Two recent developments in biological sciences and technology have lead me to believe the Tricorder of Star Trek fame is not so distant.
The first is a hand held medical scanner/communication device. Granot, Ivorra and Rubinsky published their creation through the online PLoS ONE journal on April 30th of this year. The technology uses a very similar setup to the newer cellular phones, and detects voltage differences to produce images. From the pictures you can see it is pretty much a modified cell phone, connected to an electrode setup.
The second article was published in the Proceedings of the Royal Society of London in 2003. Hebert et al provide a complete system to taxonomic identification through the Cytochrome Oxidase I gene of mitochondrial DNA. This gene is found in all animals, and varies quite a bit between species, however, its intraspecific variation is low. The mutation rate of the gene is just right for acting as a species barcode, whereas the DNA sequence identifies the species by its closeness to a record of known gene sequences. The aim is to sequence this gene in all animal species and use it as a universal identifier. There are several worldwide barcoding initiatives going on for most of the major taxonomic groupings. I really don’t see it as that far off before we have a good record for all described vertebrate species, although it will probably take much longer for the invertebrates. The practical uses for this is immense. Already, barcoding has been used to uncover fish market fraud. http://amphidrome.wordpress.com/2008/08/27/fishmonger-fraud/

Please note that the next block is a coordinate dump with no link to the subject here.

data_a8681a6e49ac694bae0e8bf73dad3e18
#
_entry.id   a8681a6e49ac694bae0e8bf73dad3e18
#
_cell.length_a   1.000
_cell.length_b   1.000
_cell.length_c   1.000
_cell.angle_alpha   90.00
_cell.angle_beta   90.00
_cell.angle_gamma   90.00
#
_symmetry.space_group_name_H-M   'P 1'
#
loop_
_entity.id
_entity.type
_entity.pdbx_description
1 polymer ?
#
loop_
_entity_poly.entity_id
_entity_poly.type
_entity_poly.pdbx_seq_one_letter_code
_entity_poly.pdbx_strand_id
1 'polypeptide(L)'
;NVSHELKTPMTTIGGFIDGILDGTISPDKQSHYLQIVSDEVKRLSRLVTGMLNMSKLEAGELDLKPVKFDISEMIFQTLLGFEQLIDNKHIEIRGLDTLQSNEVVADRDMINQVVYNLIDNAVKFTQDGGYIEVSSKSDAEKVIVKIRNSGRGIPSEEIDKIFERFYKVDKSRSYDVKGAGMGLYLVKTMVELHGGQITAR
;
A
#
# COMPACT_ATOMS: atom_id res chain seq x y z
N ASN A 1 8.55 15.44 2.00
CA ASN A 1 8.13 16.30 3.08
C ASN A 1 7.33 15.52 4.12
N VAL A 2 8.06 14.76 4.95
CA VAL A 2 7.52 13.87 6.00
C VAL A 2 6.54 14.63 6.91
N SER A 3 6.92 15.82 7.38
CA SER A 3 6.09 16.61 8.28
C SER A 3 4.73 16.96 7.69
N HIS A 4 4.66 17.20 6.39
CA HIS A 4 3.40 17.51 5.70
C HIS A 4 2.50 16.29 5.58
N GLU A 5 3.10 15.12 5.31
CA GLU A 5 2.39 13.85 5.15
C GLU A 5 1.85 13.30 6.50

Now, wouldn’t it be cool if you could combine the two of these? You would have a cell phone that could do biological scanning, as well as sequence COI genes and compare them to the online database. You would have a combination communicator, biological scanner, and species identification device, in essence, a tricorder.
Its not that far off.
http://www.barcodinglife.org/views/login.php – The heart of the barcoding initiative. Note the search engine of over 160 thousand barcodes. You can simply type your sequence in and it will give you the closest matches.